What I’d like to know and haven’t been able to find out is whether Amazon has also deleted the book from the Kindles of the thousands of people who bought it. That’s one they did with an unlicensed electronic edition of, ironically, George Orwell’s 1984 last year. I love my Kindle, but it is one of scarier possibilities lurking behind this model of electronic publishing: that one company can decide that I am no longer allowed to read the book a purchased from them.

Writing a haiku
Containing the word “pedophile”
Is no easy feat.

A guide to child love?!
What did they hope to kindle
But the mob’s torches?

C’mon Amazon!
What would a real bookstore do?
Not carry the book.

A Video I Love and Why: The Holiday Card from Red River College

In answer to Tim Nekritz’s invitation to describe a Web video you love and why, may I humbly submit the 2007 holiday card from Red River College in Winnipeg, Canada. (I’m thinking Tim will appreciate the Canadian reference.)

Maybe it’s because the thought of a president’s holiday e-card hits a little close to home this time of year, but I just love this clip (points deducted for having comments disabled, though). And here’s why:

1) A president with a sense of humor about himself is a wonderful thing.
President Jeff Zabudsky is one game guy. In this Office parody, Zabudsky pulls an all-nighter to finish signing his 5,000 holiday cards. What ensues is a night of Red Bulls, Tim Hortons, and video games with students that I think many of us who work in higher ed can’t imagine our presidents participating in.

2) It’s sweet without a trace of smarm.
Maybe it’s because he’s Canadian, but Zabudsky just looks like a such a nice guy, a cool boss, and a caring president. And his version of the Office looks like it must be a fun place to work. Fun in not to be underestimated as a workplace virtue.

3) There are so many little touches that just hit.
Again, maybe this just hits too close to home, but every time I see the “this year we’re doing an e-card!” bit, I laugh out loud. Ditto when the president blows off his all-nighter to play Halo and shouts, “Who da President?!”

4) It’s homespun and that’s OK.
Sure, the secretary flubs her line a little. And there are a couple transitions that take a second too long. But less-than-polished production values does not equal unprofessional. This video was well-thought-out, mindful of its audience, and damn side better than most “e-cards” I’ve seen.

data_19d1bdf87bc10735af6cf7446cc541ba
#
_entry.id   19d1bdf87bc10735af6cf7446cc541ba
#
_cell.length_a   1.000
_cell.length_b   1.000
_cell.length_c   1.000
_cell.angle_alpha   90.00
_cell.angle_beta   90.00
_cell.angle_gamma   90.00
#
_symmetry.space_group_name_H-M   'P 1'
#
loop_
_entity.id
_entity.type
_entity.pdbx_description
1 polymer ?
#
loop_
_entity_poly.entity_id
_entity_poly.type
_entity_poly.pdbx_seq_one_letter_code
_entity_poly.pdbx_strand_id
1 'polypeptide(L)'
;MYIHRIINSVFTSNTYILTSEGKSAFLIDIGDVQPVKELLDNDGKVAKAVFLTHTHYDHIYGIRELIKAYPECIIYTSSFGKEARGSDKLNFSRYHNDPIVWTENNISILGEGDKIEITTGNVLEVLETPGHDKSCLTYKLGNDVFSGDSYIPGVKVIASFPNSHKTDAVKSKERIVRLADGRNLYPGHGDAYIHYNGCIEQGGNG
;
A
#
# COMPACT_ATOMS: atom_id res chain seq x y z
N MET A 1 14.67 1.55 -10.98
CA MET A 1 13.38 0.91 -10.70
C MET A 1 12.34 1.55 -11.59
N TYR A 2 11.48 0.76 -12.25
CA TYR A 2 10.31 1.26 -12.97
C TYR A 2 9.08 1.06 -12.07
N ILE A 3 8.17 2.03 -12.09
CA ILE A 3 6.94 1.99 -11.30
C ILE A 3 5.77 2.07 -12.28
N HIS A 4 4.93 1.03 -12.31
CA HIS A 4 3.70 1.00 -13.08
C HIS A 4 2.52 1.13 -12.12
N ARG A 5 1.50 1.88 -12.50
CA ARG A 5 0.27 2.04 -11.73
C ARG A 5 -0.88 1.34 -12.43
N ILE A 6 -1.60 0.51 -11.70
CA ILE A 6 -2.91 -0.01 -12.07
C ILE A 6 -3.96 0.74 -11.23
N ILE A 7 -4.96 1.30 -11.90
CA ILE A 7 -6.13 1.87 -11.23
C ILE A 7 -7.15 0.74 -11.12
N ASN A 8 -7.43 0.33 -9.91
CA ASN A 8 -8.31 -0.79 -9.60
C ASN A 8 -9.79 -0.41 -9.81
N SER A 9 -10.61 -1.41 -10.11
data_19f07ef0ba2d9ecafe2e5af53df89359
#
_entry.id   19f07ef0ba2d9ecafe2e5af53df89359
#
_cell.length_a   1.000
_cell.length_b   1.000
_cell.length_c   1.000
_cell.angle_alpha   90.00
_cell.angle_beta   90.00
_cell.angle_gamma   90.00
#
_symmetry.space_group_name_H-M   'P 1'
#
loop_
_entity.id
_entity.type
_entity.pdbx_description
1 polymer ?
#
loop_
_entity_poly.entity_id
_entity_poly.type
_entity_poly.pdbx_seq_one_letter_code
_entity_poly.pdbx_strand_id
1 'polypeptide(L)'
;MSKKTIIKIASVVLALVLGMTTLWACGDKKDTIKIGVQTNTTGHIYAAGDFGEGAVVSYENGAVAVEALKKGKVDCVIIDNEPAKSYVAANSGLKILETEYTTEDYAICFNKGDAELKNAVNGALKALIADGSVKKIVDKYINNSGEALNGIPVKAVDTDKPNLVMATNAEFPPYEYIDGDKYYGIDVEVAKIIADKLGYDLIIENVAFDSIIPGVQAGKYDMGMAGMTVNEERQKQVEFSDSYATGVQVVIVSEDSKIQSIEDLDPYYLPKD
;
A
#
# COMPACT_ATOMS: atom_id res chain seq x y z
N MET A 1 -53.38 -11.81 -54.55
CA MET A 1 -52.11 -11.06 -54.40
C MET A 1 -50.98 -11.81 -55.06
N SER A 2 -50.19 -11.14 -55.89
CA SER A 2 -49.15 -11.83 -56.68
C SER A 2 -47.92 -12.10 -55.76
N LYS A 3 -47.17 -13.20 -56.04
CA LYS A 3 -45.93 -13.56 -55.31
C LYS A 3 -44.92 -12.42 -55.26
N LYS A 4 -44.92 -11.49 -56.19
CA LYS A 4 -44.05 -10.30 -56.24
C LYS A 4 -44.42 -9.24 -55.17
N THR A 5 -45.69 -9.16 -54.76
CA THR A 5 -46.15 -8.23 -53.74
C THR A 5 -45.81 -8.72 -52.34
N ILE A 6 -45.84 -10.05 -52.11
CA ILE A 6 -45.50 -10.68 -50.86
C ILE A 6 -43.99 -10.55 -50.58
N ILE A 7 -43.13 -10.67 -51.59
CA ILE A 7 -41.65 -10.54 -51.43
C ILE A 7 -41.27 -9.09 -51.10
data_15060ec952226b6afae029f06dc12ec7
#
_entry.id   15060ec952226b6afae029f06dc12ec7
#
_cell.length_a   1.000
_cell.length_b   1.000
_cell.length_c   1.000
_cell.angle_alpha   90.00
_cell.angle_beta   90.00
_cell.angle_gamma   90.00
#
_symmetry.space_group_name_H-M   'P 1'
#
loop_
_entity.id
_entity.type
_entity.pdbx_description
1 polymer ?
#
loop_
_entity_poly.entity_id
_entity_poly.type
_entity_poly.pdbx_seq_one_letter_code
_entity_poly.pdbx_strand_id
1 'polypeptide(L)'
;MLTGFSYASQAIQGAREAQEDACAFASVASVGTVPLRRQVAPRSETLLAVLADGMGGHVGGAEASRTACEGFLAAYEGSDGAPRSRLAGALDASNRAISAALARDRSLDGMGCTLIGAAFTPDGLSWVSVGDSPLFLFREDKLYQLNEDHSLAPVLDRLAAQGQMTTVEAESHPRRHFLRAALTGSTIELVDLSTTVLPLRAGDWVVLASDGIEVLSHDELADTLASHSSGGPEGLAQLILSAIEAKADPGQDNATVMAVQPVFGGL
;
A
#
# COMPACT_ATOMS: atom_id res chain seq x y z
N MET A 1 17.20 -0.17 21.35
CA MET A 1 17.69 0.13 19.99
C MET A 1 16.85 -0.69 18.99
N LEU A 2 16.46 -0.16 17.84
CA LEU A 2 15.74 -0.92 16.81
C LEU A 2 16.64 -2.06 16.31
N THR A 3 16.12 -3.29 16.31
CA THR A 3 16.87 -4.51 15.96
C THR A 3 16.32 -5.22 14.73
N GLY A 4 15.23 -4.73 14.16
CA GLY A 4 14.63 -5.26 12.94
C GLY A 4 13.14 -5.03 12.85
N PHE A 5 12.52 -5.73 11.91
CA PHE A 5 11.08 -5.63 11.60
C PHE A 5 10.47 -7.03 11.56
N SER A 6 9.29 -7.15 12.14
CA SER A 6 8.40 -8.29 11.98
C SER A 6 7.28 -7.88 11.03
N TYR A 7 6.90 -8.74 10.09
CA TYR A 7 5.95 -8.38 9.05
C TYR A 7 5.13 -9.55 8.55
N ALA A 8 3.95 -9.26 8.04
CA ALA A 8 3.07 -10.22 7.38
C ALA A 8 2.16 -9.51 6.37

–lori

Sarah Palin’s America — Um, I Mean, Alaska

I don’t know what channels I’m watching lately, but I can’t seem to escape the ads for the new TLC series Sarah Palin’s Alaska which starts later this month.

Now I know that Sarah Palin is not intended for people like me, and I know that she is not pitching her show to me and my fellow latte sippers. And yet I cannot help but find her pitch as grating as mama grizzly claws on a chalkboard.

When watching the ads, I can’t help but complete Palin’s unspoken subtext in my head.

“Family comes first here.”
Unlike here in New York, where we raise our children for fuel.

“I’d rather be out here being free. ”
Cuz if you’re not gutting fish on a glacier, you hate freedom.

“I’d rather be doing this than in some stuffy old political office.”
At last, Sarah Palin and I agree on something. I would rather you our were on a glacier gutting fish, too! You’re right, Sarah — politics is stinky and stuffy. Never forget that. The next time someone tries to take away your freedom and put you in some stuffy old political office, you just say, “no siree, mister.”

–lori

Sunday Snapshot — Bridge Night

hand of cards
I play bridge. Badly, but yes. I don’t drink Harvey Wallbangers and eat devilled eggs while I do it, but I play bridge.

I am getting better. I don’t overtrump my partner nearly as much as I once did. And I’m even getting good at counting trump. I’m still a pretty conservative bidder. In the above hand, my partner and I did end up in spades, but we didn’t bid high enough to win a game. Rookie timidity.